The EPB Board of Directors has been asked to consider an adjustment to the monthly customer charge on electric bills. The current base customer charge is $7 per month.
Extreme fluctuations in the weather have an effect on the cost of electric power because TVA bills EPB on the peak demand of each month.
If the temperature is high at the beginning of the month and temperatures end up being low during the end of the month, EPB loses money because there is less consumption than projected, but the TVA bill to EPB is based on the high demand level.
That is what happened in July when the lower demand caused EPB to have electric sales at nine percent less than expected, causing revenue to be below budget. The opposite is true when a month begins with mild temperatures and then ends up being hot.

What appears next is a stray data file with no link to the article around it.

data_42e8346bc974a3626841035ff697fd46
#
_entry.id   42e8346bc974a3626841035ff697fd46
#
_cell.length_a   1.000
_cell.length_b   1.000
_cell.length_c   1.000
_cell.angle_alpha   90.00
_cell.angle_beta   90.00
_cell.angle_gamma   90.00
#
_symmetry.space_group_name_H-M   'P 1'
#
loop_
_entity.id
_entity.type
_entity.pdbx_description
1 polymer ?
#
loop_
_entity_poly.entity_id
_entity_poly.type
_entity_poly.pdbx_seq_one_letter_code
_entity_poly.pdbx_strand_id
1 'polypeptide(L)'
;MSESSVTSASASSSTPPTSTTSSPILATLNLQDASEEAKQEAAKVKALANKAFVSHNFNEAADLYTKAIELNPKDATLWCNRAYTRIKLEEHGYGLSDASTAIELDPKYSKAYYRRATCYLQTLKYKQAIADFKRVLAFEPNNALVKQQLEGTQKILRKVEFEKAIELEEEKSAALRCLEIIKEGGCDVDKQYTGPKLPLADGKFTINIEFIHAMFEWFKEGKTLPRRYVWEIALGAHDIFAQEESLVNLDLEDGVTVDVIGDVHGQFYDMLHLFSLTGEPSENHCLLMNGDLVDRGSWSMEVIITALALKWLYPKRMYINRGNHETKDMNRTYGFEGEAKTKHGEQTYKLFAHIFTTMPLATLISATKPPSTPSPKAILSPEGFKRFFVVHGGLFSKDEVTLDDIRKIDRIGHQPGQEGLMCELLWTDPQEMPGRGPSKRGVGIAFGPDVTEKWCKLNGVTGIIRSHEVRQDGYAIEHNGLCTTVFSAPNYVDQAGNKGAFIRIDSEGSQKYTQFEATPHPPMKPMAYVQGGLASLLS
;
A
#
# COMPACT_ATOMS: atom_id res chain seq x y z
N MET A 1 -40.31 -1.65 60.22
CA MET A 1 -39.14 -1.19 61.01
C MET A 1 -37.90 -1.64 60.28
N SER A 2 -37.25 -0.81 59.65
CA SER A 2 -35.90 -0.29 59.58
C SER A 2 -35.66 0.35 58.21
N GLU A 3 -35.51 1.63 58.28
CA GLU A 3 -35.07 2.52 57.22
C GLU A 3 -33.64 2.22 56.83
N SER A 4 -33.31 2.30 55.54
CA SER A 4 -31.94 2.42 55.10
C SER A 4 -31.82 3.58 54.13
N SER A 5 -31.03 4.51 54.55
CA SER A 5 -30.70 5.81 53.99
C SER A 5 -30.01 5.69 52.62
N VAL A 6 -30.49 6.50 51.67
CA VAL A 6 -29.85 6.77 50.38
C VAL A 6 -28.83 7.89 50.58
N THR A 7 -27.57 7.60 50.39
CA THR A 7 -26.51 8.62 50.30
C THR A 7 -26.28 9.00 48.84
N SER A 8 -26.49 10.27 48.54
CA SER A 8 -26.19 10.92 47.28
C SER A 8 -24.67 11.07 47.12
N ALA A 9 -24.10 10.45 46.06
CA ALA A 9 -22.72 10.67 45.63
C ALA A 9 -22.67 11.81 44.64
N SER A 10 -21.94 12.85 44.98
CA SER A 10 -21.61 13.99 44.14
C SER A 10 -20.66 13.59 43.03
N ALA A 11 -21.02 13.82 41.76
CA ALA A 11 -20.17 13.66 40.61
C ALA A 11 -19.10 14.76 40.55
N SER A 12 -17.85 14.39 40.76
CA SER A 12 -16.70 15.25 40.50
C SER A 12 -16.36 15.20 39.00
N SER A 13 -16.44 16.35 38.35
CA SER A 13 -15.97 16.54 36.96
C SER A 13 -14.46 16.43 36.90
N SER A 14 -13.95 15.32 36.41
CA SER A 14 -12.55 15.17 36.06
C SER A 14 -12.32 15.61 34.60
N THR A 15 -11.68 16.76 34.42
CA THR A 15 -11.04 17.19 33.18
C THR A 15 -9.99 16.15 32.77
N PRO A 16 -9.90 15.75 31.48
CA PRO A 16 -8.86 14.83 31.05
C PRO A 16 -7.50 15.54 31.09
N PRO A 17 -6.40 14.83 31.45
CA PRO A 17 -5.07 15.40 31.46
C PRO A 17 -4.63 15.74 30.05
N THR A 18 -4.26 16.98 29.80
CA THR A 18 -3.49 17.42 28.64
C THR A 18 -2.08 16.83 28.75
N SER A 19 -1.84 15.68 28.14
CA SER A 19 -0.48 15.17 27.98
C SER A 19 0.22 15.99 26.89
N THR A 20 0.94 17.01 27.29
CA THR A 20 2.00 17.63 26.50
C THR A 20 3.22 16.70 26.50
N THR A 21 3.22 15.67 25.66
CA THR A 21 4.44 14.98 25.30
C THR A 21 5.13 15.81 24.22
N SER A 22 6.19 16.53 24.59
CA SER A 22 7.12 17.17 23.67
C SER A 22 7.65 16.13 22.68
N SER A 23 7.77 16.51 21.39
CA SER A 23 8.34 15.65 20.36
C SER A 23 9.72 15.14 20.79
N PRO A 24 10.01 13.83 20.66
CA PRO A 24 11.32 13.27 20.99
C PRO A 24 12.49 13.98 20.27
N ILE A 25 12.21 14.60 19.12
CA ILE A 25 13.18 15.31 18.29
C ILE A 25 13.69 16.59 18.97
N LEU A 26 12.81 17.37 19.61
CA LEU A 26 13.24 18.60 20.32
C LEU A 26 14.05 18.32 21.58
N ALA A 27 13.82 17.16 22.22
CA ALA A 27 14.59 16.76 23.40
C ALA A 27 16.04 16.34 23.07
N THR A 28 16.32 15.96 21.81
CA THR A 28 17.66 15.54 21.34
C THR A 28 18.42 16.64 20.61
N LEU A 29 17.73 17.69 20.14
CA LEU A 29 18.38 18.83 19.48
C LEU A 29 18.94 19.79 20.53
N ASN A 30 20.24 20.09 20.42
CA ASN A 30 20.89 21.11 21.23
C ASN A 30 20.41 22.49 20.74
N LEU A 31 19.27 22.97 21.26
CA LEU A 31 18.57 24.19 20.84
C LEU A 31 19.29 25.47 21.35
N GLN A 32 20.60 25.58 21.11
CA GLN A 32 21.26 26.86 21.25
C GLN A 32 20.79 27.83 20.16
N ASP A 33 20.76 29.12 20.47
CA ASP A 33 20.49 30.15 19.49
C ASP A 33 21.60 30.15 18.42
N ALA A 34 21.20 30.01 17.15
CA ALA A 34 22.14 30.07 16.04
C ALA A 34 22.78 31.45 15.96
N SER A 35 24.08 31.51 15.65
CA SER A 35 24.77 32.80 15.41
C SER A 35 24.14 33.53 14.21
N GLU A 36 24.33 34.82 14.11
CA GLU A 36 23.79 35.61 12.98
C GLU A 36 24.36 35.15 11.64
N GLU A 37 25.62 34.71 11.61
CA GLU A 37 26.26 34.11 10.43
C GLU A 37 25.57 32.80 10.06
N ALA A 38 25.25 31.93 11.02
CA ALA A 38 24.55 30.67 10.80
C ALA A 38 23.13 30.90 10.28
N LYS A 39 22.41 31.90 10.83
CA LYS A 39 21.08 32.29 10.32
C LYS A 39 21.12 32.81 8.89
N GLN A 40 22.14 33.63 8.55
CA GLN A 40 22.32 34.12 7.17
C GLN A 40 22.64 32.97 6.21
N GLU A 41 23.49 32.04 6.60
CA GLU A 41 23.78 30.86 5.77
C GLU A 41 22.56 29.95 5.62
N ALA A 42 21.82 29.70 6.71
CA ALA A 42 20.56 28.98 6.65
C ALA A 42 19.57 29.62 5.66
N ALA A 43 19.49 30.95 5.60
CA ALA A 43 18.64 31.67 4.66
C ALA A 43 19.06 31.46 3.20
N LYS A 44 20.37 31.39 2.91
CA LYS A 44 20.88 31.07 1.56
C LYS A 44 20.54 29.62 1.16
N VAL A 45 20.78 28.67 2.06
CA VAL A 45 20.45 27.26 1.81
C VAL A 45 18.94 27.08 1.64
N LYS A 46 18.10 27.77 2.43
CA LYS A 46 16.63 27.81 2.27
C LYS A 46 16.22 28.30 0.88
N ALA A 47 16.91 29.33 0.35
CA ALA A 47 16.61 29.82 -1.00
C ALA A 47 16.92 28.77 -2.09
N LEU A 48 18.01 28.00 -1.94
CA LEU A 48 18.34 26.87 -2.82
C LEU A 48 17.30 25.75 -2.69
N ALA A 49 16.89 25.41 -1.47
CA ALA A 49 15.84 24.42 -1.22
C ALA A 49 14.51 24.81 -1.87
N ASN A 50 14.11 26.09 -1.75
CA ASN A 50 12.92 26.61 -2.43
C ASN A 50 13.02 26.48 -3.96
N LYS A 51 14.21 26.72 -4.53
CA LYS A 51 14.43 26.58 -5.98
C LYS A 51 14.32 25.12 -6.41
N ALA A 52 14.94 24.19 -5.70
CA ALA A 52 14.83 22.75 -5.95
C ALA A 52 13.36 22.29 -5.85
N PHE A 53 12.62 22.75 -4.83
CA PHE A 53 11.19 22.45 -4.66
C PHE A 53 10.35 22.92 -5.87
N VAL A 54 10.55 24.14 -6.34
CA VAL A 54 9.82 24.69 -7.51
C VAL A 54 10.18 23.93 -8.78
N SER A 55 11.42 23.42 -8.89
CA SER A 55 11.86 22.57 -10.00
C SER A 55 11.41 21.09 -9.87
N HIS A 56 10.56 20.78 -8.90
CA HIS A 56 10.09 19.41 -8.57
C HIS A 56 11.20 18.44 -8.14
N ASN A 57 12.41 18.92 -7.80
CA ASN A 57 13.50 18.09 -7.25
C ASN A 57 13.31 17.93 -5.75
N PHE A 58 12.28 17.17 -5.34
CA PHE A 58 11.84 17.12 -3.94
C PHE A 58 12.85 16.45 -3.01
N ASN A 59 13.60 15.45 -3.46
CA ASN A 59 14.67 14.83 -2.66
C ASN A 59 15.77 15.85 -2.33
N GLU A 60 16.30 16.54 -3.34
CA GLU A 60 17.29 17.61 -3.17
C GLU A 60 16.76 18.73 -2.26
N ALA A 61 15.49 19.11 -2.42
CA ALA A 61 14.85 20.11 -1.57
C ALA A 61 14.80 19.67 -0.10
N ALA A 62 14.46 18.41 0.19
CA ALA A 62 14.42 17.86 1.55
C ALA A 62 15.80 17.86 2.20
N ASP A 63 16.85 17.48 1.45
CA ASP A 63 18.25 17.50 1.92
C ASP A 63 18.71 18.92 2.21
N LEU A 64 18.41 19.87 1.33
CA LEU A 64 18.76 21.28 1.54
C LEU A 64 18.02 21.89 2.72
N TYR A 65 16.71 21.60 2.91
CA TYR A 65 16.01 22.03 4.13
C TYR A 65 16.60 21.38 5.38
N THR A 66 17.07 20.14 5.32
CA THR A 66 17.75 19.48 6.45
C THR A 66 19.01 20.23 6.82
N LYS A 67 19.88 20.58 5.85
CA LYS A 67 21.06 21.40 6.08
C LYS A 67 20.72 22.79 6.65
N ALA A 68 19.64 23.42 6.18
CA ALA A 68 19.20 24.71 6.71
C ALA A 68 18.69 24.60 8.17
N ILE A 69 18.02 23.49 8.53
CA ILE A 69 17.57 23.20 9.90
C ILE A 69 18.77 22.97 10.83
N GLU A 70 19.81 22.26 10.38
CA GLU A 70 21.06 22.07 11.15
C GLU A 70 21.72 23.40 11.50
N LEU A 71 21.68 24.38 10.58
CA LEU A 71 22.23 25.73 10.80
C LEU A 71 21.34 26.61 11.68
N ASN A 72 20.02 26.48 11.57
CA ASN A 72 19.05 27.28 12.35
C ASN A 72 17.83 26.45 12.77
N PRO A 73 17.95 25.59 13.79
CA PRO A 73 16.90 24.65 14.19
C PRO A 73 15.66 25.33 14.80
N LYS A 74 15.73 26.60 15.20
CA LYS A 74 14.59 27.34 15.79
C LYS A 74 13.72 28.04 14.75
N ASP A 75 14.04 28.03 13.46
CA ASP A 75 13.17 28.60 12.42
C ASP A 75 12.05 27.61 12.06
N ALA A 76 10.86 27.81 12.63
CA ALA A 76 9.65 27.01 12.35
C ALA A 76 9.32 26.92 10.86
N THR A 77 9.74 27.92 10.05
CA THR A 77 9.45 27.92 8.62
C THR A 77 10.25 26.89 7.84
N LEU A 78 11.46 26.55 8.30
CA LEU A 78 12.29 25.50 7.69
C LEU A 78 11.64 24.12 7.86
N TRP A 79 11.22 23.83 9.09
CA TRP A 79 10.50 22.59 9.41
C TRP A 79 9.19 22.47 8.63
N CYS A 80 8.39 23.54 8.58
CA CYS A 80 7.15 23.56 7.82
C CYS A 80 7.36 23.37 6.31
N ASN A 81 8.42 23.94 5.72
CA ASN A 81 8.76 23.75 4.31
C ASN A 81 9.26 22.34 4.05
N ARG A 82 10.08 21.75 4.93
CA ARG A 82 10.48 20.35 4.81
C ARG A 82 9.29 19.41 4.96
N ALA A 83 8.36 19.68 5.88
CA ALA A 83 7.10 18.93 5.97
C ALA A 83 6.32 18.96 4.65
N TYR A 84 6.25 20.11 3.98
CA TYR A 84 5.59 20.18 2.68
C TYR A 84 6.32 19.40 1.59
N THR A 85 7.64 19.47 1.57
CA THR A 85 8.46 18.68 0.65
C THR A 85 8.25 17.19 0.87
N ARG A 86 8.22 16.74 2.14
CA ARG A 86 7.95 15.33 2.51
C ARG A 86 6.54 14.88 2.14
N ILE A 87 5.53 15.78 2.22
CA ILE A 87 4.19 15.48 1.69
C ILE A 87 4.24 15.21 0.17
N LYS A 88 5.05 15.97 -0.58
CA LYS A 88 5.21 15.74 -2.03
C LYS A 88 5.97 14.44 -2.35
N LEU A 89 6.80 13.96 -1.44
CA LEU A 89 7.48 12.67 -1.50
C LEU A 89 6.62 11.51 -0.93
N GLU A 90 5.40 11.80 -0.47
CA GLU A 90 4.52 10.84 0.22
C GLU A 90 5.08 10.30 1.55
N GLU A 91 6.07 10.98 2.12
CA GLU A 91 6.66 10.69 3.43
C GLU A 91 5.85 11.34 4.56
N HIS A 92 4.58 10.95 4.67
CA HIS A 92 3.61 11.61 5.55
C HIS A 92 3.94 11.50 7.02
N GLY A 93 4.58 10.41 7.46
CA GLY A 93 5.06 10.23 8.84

Over the past five years the area has had more extremes in weather than in the past. This includes variations of temperatures and severe storms which both impact cost to EPB.
Harold DePriest, EPB president and CEO, told the board that he would like to consider an adjustment to the monthly customer charge to even out the business’ income throughout the year.
He indicated that a customer charge adjustment could be a way to offset the costs of weather-related anomalies, and asked the board to think about it for the next month.
The matter could be discussed at the September meeting of the EPB board.